The former Nelson Daily News building will become UBC’s learning centre headquarters come September, hosting both the West Kootenay Teacher Education Program and the recently announced course Writing from the Ground Up.
And according to teacher education director Wendy Carr, the upcoming move came together with a surprising synchronicity.
“There were so many wonderful omens. Everything was falling into place,” said Carr, who noted there were a number of possibilities for relocation, but 266 Baker St. was the best. For the past 26 years the WKTEP has been running out of Selkirk College in Castlegar, but she said it was time for a change.
“We’ve got really tight ties to the West Kootenay. Our program is based on a place-based pedagogy, and we really rely on the school and community locations. At one point we thought maybe we would locate in a school, but we needed a certain amount of space and we weren’t able to find it.”
UBC then went looking for somewhere central to base their operations, and that’s when the Nelson Daily News building became available.
“Right away we fell in love with it,” said Carr. “We love the history of Nelson and we love being in Nelson. It was traditionally a university town and we really think bringing the UBC presence back is a really good thing. And that was reinforced when Tom Wayman and Verna Relkoff got in touch with us to see if some kind of partnership was possible.”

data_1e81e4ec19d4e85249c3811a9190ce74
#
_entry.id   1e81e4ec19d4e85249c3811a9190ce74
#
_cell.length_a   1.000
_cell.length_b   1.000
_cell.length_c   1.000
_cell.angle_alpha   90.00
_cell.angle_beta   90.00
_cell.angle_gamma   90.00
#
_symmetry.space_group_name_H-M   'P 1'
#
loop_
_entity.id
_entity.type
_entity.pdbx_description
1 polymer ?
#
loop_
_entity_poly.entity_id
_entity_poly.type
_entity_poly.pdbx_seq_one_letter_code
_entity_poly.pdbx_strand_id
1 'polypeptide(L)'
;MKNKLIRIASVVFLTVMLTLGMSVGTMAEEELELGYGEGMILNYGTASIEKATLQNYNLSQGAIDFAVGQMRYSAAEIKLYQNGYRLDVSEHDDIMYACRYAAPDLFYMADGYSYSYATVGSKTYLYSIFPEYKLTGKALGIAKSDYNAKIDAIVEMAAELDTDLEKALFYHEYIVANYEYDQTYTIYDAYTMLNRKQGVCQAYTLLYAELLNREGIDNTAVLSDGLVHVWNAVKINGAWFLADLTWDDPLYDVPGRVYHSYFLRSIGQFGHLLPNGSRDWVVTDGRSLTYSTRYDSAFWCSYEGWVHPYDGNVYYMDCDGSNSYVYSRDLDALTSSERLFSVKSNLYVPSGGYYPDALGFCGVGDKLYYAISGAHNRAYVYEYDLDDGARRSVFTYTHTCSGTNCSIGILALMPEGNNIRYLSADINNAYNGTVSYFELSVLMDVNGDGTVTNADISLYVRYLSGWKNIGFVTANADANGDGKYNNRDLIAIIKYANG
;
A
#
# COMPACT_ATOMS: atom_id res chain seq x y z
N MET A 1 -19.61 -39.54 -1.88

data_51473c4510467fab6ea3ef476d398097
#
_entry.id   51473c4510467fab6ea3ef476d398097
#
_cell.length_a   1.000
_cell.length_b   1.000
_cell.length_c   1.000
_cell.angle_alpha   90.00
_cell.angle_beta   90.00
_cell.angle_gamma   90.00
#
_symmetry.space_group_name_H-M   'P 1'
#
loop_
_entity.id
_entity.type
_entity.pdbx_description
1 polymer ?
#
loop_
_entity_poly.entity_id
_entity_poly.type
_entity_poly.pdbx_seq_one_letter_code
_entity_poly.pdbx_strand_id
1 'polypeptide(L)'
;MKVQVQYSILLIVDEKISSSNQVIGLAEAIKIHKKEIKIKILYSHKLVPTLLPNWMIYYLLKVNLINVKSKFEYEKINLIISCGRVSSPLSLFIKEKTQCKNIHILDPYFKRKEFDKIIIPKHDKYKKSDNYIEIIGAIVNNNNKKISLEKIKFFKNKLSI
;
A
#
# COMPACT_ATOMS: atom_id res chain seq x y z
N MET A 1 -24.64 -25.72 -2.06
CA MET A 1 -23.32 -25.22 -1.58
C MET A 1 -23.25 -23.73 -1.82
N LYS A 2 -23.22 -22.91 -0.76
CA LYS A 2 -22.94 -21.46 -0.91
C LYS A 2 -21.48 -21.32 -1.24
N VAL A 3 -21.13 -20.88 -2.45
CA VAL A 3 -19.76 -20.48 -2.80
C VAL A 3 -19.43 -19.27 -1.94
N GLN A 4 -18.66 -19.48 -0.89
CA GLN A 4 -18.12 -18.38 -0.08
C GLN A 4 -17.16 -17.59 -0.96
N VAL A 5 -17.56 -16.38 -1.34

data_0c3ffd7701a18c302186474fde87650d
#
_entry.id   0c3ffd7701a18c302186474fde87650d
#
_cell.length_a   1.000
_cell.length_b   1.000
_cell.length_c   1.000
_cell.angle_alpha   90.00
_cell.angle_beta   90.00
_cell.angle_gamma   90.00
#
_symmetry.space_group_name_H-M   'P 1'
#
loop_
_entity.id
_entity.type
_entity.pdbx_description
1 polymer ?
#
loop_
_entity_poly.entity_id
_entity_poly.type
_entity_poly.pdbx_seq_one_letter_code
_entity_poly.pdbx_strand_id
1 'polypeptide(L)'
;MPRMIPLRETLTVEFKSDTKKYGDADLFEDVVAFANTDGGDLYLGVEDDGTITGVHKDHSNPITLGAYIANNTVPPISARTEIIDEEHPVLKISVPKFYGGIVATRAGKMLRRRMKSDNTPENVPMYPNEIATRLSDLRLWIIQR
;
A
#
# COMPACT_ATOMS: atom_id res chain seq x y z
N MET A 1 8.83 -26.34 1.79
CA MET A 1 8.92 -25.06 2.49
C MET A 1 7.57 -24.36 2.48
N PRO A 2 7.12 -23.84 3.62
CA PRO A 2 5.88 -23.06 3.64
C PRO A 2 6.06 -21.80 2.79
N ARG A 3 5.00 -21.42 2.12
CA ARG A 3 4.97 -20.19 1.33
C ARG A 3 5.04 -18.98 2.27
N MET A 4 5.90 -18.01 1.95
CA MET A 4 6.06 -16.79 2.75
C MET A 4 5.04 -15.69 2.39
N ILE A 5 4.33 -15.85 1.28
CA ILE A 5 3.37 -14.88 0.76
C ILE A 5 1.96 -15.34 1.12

The WKTEP will share the space with the recently announced creative writing course Writing From the Ground Up, which will meet on Fridays and Saturdays.
The location will serve as a base for operations as UBC continues to expand its programming in Nelson. All classes will be held on the ground floor.
“During the week we’ll have classes running in the centre most days, at least three, while there will be one to two days where students are off in school-based learning sites.”
The program is a 60-credit intensive for those who already have an undergraduate degree. Students obtain a Bachelor of Education certification after one year.
“The BC teaching certificate is very highly regarded worldwide, and it opens up a lot of possibilities. A lot of our graduates do decide to continue to teach in local and rural areas around BC and Canada, but the rest of the world is also open to them.”
Carr said UBC hopes to build a number of community partnerships.
“We have strong relationships in the schools, not only in Nelson but the whole region. We’d love to continue to develop our relationships with community members, and we think situating ourselves right downtown is the right way to do that.”
Carr said she’s proud of their 26-year history in the area, and they’re looking forward to building on that.
“Teaming up with Tom and Verna is just the beginning,” she said. “We’re hoping to grow and develop our presence in the Kootenays for many years to come.”
For more information on the WKTEP contact firstname.lastname@example.org.